The heart of a celebrated Roman Catholic saint is being publicly displayed this week - the first time the religious relic has left Italy.
Hundreds of the faithful are expected to line up Wednesday at the
Immaculate Conception Church in Lowell, Massachusetts, for a glimpse of
the heart of St. Padre Pio.
Honoring the relics of saints is an ancient practice in the Roman Catholic faith.
St. Padre Pio was a Capuchin friar best known for possessing the
Stigmata, or wounds of Jesus Christ. He died in Foggia, Italy, in 1968
and was canonized by Pope John Paul II in 2002.
The heart also will be displayed in Boston later this week as part of the run-up to the saint’s feast day on Friday.
“I’m very excited to announce that the Capuchin Friars who run the
Shrine of St. Padre Pio have offered to come to Boston with the heart of
Padre Pio for his feast day this year,” Cardinal Sean P. O’Malley of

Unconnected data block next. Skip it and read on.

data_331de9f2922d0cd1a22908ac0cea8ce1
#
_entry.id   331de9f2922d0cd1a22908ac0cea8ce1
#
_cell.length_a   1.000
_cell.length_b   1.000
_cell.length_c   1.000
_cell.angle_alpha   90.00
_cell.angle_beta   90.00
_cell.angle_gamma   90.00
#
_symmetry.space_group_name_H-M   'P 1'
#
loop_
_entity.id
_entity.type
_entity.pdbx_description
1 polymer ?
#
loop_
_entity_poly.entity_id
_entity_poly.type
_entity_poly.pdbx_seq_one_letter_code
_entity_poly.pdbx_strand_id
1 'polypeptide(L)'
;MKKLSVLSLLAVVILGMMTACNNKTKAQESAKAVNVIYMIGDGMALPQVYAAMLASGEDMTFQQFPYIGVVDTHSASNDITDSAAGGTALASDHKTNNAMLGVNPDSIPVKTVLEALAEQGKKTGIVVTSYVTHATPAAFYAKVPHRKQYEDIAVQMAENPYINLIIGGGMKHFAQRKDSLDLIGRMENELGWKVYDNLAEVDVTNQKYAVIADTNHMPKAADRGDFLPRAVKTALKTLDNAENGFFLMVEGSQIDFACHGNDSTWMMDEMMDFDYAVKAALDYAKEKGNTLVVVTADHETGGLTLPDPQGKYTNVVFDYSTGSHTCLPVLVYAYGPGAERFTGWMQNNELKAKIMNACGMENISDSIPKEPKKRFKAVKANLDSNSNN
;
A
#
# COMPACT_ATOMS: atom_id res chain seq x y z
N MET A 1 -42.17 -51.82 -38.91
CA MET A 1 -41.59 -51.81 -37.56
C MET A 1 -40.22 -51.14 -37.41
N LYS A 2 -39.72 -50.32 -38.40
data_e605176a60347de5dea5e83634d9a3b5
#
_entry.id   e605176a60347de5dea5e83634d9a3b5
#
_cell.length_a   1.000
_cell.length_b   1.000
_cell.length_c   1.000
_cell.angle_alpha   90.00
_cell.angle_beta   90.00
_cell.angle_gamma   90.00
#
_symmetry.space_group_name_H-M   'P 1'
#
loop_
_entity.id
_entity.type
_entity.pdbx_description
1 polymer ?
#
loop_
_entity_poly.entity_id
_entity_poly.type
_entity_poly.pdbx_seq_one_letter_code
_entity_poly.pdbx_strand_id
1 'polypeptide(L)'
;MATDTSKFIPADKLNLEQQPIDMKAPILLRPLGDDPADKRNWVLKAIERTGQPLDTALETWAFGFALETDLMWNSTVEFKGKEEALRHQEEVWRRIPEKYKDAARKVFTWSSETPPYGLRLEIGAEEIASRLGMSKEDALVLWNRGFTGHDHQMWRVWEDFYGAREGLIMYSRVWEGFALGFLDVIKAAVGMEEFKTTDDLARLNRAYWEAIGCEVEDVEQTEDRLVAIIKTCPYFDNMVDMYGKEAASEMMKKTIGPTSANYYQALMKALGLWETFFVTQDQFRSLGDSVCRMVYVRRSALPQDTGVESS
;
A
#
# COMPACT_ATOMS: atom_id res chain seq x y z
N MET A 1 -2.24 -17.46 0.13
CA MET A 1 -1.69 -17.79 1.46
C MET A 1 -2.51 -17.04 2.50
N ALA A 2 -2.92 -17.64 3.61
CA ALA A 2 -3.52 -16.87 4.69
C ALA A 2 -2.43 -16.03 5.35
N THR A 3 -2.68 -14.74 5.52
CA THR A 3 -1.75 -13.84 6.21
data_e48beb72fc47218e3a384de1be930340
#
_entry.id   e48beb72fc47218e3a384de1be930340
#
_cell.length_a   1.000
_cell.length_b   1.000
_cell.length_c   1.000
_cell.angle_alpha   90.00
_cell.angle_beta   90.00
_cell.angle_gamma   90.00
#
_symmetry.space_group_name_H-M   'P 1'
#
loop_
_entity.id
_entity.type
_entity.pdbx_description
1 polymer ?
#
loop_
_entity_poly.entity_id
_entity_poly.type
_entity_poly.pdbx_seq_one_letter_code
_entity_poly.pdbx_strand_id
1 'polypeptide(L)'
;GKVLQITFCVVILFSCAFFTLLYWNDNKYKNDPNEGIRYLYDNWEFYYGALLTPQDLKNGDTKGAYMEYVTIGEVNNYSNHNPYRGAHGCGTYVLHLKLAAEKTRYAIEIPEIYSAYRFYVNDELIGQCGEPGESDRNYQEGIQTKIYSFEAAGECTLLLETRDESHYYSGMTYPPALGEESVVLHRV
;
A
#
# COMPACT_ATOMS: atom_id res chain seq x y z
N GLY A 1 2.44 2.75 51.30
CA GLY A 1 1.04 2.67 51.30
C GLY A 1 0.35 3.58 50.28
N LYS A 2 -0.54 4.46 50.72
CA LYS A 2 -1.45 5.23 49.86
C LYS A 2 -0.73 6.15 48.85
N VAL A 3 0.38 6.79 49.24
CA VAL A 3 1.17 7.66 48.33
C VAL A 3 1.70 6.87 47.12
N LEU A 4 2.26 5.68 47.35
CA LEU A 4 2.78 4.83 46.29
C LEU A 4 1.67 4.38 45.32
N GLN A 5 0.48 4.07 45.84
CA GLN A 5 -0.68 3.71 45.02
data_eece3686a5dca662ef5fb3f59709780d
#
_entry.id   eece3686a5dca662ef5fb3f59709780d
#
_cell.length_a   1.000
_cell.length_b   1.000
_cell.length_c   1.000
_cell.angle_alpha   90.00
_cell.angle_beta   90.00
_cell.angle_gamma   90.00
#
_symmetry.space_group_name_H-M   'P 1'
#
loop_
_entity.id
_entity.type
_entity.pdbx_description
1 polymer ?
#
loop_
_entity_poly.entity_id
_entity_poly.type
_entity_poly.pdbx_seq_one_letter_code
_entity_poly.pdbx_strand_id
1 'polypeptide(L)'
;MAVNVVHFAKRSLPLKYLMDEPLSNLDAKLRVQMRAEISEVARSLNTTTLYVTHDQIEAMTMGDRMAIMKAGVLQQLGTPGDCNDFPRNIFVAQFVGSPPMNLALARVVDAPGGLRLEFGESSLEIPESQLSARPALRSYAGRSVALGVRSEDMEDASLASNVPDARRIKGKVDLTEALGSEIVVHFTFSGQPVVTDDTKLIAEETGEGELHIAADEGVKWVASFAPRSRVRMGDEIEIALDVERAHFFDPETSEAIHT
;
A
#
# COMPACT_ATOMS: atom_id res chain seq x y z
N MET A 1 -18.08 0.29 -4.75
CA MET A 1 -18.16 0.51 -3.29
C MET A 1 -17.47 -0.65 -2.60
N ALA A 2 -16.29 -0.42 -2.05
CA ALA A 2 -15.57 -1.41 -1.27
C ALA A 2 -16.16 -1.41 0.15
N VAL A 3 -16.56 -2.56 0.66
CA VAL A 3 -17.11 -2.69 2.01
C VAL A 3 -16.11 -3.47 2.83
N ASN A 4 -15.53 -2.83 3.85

Boston announced in a Sept. 2 post on his blog.
“This is the first time any major relic of Padre Pio has left Italy,
and we are so pleased that they have offered to come to Boston for this
historic visit. We know that many people throughout our country have a
great devotion to Padre Pio, so the friars have made this possible
especially for those who are not able to travel to San Giovanni Rotondo
in Italy to venerate his relics and pray for his intercession,” he
St. Pio of Pietrelcina, colloquially known as “Padre Pio,” was a
priest of the Order of the Friars Minor Capuchin, a stigmatist, and a
mystic, who lived from 1887-1968. He was beatified in 1999, and
canonized in 2002 by St. John Paul II, who often sought spiritual
counsel from the mystic when he was alive.
Padre Pio was born in Pietrelcina, but served in San Giovanni Rotondo, Italy, from 1916 until his death in 1968.
His body, which has remained partially incorrupt years after his
death, was sent to Rome in February as a special initiative for the
Jubilee of Mercy.